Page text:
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Employee Benefits Package: A Step-by-Step Guide for Employers

  • Employee Benefits
  • Article
  • 6 min. Read
  • Last Updated: 05/23/2024


Table of Contents

Employers know it's all about executing effective attraction and retention strategies to stay competitive in talent acquisition and people management. And yet, over the last few years, employees' priorities and needs have continued to evolve rapidly, compelling employers to reevaluate their strategies – including a company's employee benefits package.

Rising employee expectations and new workplace dynamics demand that employee benefits evolve as they play a vital role in attraction, retention, and workplace satisfaction. Employees may seek significant income increases or benefits package improvements when looking for a new job, in addition to improvements in work-life balance and personal well-being.

Crafting robust and meaningful benefits packages for employees is critical to success in what some call a "boundaryless" workplace as traditional models fall away and another new generation joins the fold.

In this article, we'll explore some of the basics of employee benefits packages while diving into a nine-step process of creating competitive benefits offerings for your team.

Setting Up Benefits for Employees: Understanding the Basics of a Benefits Package for Employees

Today, employers must expand their view of employee benefits from more traditional offerings, such as retirement plans and health insurance, to flexibility, holistic well-being, financial education, upskilling and reskilling, and personalized benefits, to name a few.

But you'll first want to start by asking, "What is in a benefits package?"

By auditing your current benefit offerings and your employees' preferences, you can better craft a company benefits package that addresses employee expectations while aligning with organizational goals.

Why a Competitive Benefits Package is Crucial

So, why offer employee benefits?

Building a competitive benefits package is a win-win for both employees and employers. A robust and forward-thinking employee benefits offering may help to increase attraction, retention, and satisfaction and can directly contribute to the organization's overall business performance.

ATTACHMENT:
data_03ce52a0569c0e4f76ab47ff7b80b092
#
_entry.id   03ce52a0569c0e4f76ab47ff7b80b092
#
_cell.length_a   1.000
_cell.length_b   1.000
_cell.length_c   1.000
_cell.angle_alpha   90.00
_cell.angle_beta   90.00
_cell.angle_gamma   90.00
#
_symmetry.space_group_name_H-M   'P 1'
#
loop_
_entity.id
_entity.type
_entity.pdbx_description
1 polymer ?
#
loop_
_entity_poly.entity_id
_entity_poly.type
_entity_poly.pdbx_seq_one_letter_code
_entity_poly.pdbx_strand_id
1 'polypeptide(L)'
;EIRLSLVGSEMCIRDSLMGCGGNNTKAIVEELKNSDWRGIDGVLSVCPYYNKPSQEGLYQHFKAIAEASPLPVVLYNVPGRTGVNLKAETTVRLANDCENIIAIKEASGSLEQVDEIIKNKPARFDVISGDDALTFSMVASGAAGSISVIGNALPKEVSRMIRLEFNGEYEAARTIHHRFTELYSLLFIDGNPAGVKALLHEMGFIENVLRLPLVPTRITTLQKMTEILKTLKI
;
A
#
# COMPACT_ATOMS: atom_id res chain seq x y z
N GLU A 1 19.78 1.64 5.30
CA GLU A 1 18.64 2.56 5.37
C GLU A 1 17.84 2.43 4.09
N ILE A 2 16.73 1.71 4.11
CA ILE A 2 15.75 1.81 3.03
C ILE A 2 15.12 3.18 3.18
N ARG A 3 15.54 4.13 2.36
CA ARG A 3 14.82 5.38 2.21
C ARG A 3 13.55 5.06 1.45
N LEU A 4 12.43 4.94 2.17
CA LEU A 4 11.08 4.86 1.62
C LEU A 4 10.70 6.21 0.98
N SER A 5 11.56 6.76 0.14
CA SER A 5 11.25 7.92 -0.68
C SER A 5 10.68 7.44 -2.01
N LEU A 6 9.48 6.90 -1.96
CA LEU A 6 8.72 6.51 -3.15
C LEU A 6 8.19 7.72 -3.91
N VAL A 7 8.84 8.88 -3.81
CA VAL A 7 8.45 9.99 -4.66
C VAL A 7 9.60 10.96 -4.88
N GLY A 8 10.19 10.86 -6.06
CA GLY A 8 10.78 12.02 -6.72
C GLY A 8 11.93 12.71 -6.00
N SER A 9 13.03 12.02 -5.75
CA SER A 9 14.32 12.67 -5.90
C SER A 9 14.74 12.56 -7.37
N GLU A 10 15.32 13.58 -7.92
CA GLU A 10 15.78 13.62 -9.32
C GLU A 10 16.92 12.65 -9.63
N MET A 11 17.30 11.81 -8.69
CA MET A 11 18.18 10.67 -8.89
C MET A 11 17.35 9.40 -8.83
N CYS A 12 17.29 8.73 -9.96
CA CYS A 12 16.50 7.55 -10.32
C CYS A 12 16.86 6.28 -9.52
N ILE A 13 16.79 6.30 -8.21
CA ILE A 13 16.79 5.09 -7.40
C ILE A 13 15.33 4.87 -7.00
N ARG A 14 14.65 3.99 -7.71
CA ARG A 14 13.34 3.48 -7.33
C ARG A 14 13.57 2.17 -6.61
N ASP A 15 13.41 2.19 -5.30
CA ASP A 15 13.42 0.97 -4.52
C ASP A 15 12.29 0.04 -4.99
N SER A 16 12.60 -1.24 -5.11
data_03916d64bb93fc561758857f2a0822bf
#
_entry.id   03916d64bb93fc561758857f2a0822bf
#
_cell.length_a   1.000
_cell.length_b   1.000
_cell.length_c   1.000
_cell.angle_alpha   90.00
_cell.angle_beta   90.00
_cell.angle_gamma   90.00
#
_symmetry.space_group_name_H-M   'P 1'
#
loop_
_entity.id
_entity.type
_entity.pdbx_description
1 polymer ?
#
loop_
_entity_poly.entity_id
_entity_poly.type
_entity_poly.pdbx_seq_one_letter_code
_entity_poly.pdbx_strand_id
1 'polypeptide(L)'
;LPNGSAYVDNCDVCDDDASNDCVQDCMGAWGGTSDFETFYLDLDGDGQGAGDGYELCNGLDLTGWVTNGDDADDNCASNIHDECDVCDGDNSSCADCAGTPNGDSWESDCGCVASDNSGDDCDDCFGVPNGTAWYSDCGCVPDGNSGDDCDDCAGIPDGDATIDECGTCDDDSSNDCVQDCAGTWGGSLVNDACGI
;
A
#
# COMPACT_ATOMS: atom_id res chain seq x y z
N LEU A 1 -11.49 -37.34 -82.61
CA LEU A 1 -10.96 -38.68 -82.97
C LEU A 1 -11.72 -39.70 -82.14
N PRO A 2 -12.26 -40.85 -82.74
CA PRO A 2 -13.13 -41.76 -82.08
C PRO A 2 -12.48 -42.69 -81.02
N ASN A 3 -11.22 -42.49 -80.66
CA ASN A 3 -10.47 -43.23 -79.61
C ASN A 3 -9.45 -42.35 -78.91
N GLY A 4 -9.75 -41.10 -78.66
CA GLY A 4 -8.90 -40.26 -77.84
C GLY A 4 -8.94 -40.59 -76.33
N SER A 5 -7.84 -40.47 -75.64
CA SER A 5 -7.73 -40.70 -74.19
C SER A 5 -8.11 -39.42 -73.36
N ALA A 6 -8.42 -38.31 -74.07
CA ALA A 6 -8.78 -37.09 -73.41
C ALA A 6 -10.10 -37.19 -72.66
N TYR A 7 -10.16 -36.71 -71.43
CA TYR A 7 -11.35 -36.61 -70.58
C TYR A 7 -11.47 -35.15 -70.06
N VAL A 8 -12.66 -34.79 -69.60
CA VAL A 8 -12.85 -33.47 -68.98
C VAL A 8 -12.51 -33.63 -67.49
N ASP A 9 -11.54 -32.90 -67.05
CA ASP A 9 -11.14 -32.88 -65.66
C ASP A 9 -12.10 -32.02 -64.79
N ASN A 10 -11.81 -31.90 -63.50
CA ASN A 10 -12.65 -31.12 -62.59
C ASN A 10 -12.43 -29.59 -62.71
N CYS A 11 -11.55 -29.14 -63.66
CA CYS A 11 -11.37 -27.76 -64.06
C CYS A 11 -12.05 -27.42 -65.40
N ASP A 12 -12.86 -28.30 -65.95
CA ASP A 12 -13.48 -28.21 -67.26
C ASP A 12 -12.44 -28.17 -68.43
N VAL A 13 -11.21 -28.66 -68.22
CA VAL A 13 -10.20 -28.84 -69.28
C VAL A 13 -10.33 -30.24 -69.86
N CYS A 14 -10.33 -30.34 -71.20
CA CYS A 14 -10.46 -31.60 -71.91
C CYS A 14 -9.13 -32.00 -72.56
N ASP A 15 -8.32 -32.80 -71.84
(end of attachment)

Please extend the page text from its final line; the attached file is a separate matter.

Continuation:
Employers recognize the importance of employee engagement, not just on general retention metrics but also on productivity, loyalty, belonging, and overall business success.

Which benefits do employees value the most? Here are some employee benefits most valued by employees in 2024:

  • Improving healthcare affordability
  • Total health and well-being
  • Support for onsite, hybrid, and flex work environments
  • Upskilling, reskilling, and professional development
  • Personalized benefits
  • Family-friendly benefits
  • Retirement, debt payoff, and financial security benefits
  • Diversity, equity, and inclusion

A comprehensive benefits package can meet your employees where they are, whether meeting their needs for flexible work arrangements, mental health support, career development, or recognition for their efforts. By meeting these various employee needs, you can optimize your workforce, increase team engagement, foster beneficial communication, and boost company culture.

Step-by-Step Guide to Creating Your Employee Benefits Package

Let's dive into some of the best practices you can adopt when creating (or reevaluating) your employee benefits.

Step 1: Define Your Employee Benefits Objectives

When developing your employee benefits strategy, you should align your benefits package with your employees' needs and the company's overall organizational goals. For example, if your employees prioritize work-life balance – as do most millennials and Gen Z – you may want to incorporate flexible working arrangements into your company benefits package.

Additionally, with topics like artificial intelligence dominating the newest industrial revolution, you may consider offering ongoing learning and development opportunities, helping your team stay on top of new technologies and trends.

Step 2: Calculate and Allocate Your Benefits Budget

Next, once you define your objectives, you'll need to create a budget for your standard benefits package. To do this, you'll need to perform a cost analysis, understanding how much your organization can contribute to each benefit while prioritizing your needs and goals.